So as you know, trying to banish fussy eating is often an almighty and stressful struggle. Particular demands like ‘I don’t like that plate’ or ‘that food looks yucky’ make it oh so tricky to even get food anywhere near their little mouths.
What you say to them and how you say it can have such an enormous impact on whether they will eat and the relationship they form around foods. We can have a great influence on our children just by the way we talk to them around trying new foods, responding to fullness, empowering them and educating them.
In this blog I will share with you 11 transformative phrases that every parent should try to banish fussy eating for good.
1. Learning to like
How many times do you hear or say for example ‘my child is such a fussy eater – they dont like vegetables’. If we label them as a ‘picky eater’ or ‘fussy eater’ then they probably will believe they are.
There are many reasons why children become fussy and some of the common ones are explained here in my blog
Explaining to your child that its a journey of discovery and trying new foods takes time and they will learn to like new foods as they grow older. Instead you could say they are learning to like vegetables or or trying lots of new foods rather than ‘Sam is a fussy eater’.
2. What do you think?
By saying ‘what do you think?’ it provides an opportunity for discussion about whether they like it and if not what it is about it they do or don’t like.
Use ‘What do you think?’ instead of do you like it?
This provides valuable feedback for future meals. Also how meals could be simply adapted a little to make it more appealing for them.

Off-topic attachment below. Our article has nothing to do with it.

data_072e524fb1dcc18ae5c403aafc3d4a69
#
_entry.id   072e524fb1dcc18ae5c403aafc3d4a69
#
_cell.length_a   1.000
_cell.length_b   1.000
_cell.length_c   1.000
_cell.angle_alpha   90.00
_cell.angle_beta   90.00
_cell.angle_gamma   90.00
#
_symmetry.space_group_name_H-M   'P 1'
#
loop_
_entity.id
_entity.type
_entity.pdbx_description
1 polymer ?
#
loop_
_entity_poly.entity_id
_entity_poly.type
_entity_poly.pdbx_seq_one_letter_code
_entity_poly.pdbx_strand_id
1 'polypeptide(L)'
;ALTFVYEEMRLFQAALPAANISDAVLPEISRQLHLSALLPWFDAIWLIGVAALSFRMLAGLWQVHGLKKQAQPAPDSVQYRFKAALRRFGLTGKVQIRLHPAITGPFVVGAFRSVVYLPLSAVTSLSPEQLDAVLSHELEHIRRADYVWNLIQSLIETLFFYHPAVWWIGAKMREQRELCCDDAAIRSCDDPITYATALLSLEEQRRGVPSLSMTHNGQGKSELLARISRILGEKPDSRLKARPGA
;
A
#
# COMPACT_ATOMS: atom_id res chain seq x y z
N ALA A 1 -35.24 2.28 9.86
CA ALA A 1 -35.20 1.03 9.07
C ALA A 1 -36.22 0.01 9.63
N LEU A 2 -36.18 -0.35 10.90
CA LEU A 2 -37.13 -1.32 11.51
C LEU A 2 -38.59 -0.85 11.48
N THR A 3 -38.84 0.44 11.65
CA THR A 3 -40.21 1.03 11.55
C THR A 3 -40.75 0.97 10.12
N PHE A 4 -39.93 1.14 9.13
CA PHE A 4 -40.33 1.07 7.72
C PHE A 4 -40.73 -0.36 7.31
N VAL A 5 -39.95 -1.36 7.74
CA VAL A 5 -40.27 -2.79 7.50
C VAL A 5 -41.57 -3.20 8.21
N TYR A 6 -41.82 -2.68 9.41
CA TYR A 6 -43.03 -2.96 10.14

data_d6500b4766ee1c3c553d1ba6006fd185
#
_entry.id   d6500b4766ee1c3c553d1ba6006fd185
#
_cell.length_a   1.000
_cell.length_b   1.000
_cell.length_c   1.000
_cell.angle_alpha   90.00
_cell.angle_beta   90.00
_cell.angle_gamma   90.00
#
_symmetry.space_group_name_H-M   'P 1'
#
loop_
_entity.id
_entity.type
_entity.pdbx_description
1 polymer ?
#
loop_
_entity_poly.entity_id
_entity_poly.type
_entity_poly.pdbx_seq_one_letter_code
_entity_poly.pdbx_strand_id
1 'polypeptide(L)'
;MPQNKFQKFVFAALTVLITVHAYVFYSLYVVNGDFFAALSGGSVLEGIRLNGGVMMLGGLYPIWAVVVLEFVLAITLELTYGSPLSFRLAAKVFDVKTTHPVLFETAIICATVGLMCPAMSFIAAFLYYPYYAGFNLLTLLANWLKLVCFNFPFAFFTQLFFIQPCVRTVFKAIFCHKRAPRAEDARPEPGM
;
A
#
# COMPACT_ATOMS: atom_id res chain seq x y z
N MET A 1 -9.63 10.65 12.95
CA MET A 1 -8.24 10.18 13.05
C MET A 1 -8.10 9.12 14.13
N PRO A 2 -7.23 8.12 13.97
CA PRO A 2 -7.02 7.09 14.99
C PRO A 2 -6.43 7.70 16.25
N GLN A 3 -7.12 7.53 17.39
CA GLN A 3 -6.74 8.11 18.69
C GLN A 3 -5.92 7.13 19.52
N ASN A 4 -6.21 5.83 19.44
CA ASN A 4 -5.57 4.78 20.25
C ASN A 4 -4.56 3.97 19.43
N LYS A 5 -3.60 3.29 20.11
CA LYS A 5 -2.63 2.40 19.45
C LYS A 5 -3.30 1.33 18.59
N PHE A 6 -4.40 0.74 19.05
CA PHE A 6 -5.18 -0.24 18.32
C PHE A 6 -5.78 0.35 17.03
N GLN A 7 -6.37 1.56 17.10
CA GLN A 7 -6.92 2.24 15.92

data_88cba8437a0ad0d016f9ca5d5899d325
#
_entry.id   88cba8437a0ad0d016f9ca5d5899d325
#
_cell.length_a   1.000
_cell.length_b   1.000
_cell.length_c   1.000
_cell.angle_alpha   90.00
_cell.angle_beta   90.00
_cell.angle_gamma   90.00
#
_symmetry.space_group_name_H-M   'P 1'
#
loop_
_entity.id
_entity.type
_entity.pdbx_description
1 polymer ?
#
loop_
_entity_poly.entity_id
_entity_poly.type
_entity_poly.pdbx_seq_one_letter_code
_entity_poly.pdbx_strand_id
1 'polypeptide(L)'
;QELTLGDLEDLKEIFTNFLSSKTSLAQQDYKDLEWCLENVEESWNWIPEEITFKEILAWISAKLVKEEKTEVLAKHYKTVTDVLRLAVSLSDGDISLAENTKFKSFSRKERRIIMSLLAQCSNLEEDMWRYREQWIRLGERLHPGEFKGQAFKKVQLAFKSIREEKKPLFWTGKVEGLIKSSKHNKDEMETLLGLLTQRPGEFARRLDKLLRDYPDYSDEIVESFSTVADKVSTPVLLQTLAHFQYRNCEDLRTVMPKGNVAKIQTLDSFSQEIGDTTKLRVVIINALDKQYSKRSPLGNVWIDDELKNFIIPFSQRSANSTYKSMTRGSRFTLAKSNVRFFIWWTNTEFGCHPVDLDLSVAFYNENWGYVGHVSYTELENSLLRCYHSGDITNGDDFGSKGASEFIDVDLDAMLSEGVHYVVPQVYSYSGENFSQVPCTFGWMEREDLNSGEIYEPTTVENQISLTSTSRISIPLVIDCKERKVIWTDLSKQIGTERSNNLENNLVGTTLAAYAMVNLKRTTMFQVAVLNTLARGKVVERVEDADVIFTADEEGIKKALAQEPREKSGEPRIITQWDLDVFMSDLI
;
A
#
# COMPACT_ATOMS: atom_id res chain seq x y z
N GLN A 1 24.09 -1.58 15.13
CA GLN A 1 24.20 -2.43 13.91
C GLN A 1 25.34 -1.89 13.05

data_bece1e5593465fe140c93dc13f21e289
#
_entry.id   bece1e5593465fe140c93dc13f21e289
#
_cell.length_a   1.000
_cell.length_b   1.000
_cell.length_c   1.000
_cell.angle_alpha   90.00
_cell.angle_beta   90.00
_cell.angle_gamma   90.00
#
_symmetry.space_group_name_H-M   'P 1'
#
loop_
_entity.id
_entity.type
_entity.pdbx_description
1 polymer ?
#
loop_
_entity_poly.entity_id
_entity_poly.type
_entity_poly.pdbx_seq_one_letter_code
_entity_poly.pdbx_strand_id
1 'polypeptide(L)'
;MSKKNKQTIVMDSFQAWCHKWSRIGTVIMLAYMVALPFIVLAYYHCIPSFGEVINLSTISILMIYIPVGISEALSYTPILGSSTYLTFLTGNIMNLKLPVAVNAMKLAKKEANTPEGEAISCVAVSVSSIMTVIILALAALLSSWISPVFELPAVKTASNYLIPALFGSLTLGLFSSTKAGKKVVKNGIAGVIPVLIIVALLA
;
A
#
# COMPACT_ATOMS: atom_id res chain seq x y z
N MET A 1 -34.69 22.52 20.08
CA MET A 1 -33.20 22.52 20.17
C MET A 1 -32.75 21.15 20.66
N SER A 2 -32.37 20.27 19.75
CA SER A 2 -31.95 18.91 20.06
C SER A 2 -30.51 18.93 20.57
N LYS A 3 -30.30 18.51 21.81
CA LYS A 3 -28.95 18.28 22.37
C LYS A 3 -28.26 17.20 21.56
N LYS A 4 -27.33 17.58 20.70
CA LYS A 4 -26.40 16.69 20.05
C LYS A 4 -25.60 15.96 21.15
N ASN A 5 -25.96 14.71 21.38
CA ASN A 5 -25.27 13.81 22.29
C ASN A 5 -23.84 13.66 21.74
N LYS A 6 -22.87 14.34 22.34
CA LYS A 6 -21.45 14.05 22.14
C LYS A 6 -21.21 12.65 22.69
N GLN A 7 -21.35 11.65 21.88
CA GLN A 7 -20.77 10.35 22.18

3. You don’t have to eat it
This takes the pressure away from the child having to eat the food, knowing that its up to them whether they want to eat it or just take a little. You can say this if they are looking for confirmation or not very happy about what’s on the plate.
Also, by saying this phrase it can stop the anxiety and stress before it turns into a battleground of whether your child eats or not.
You could say instead, you could ‘touch it, lick it etc…. If you like. These are some of the steps to eating which can be worked through. Further info can be found in my steps to eating blog.
4. You can…
By saying you can…you are letting them know they can do certain things and empowering them to try. For example saying ‘you can.. try a bit when your ready’.
Or another example saying ‘you can….spit it out’. You are allowing your child to try the food without pressure to swallow it and this is a step forward towards banish fussy eating.
Often its vegetables which are the hardest for kids to try. However there are many ways to expose them to vegetables and opportunities to say things like ‘You can….touch this vegetable or ‘You can smell it’.
5. … Yet
This phrase emphasizes the journey of trying new foods. So by saying ‘you tried it but dont like it yet – suggests they will eventually like it. There is a possibility there for liking the new food but just not yet.
6. I can see you have finished, are you sure your tummy is full? because remember we are not eating again until…
Children are often very good at knowing when they are full or they will stop eating because they are distracted, want to go and do something else or simply don t like whats been served.
This phrase gives a reminder to them about listening to their fullness cues.
Or If they are not full then they will have to wait until the next meal or snack time. So you have given them the opportunity to eat.